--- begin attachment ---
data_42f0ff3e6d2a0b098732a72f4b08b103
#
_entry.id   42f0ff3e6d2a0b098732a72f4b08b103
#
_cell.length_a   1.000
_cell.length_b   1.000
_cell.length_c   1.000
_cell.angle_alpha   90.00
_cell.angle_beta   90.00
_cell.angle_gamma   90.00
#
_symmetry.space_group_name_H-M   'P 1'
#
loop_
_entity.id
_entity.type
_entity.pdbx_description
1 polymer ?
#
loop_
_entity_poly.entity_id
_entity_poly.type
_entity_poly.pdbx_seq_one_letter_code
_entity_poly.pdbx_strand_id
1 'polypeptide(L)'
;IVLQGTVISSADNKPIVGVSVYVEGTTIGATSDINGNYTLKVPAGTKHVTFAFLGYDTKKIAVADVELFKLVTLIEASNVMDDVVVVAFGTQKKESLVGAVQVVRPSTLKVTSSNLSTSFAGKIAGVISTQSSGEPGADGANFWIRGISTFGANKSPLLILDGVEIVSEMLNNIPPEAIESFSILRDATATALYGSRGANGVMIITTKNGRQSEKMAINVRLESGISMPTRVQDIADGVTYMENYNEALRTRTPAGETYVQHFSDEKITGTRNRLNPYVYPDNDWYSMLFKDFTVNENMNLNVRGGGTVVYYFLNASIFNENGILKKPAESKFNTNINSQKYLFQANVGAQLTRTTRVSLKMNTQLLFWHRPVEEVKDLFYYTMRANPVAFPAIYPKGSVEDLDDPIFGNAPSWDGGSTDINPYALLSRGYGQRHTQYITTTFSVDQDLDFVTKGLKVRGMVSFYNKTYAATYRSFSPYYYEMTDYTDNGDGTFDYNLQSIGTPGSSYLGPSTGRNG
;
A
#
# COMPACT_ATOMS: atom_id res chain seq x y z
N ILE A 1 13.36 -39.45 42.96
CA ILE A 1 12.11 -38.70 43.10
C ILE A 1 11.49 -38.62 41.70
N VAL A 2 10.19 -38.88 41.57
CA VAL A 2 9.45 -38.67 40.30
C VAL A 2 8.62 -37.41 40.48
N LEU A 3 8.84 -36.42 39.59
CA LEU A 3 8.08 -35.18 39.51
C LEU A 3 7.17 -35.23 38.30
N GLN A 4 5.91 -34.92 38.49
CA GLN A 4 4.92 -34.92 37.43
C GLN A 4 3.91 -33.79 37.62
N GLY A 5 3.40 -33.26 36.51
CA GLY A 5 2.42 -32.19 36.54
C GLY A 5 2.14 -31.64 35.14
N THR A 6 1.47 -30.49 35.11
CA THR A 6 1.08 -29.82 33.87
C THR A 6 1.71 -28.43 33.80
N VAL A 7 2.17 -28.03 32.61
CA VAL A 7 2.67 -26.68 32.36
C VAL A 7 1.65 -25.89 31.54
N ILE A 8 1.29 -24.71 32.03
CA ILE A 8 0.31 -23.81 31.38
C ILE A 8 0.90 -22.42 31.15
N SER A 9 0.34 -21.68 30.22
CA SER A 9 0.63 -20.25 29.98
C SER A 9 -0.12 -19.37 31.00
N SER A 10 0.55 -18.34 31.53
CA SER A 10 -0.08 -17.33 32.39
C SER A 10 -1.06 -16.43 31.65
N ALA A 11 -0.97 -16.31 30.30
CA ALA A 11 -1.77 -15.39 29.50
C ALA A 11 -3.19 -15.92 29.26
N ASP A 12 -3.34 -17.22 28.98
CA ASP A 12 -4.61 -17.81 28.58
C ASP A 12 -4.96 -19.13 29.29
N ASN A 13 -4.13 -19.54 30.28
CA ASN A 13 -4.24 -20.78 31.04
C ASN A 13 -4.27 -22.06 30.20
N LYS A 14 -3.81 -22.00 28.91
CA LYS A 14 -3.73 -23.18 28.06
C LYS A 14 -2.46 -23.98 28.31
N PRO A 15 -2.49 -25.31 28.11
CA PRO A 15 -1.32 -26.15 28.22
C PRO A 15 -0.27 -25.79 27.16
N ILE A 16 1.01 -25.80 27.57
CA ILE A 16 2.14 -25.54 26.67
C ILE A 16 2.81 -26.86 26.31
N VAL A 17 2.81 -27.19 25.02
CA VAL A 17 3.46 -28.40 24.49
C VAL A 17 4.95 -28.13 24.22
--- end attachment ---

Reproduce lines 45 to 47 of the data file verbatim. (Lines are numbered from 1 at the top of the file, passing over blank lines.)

C GLY A 5 2.14 -31.64 35.14
N THR A 6 1.47 -30.49 35.11
CA THR A 6 1.08 -29.82 33.87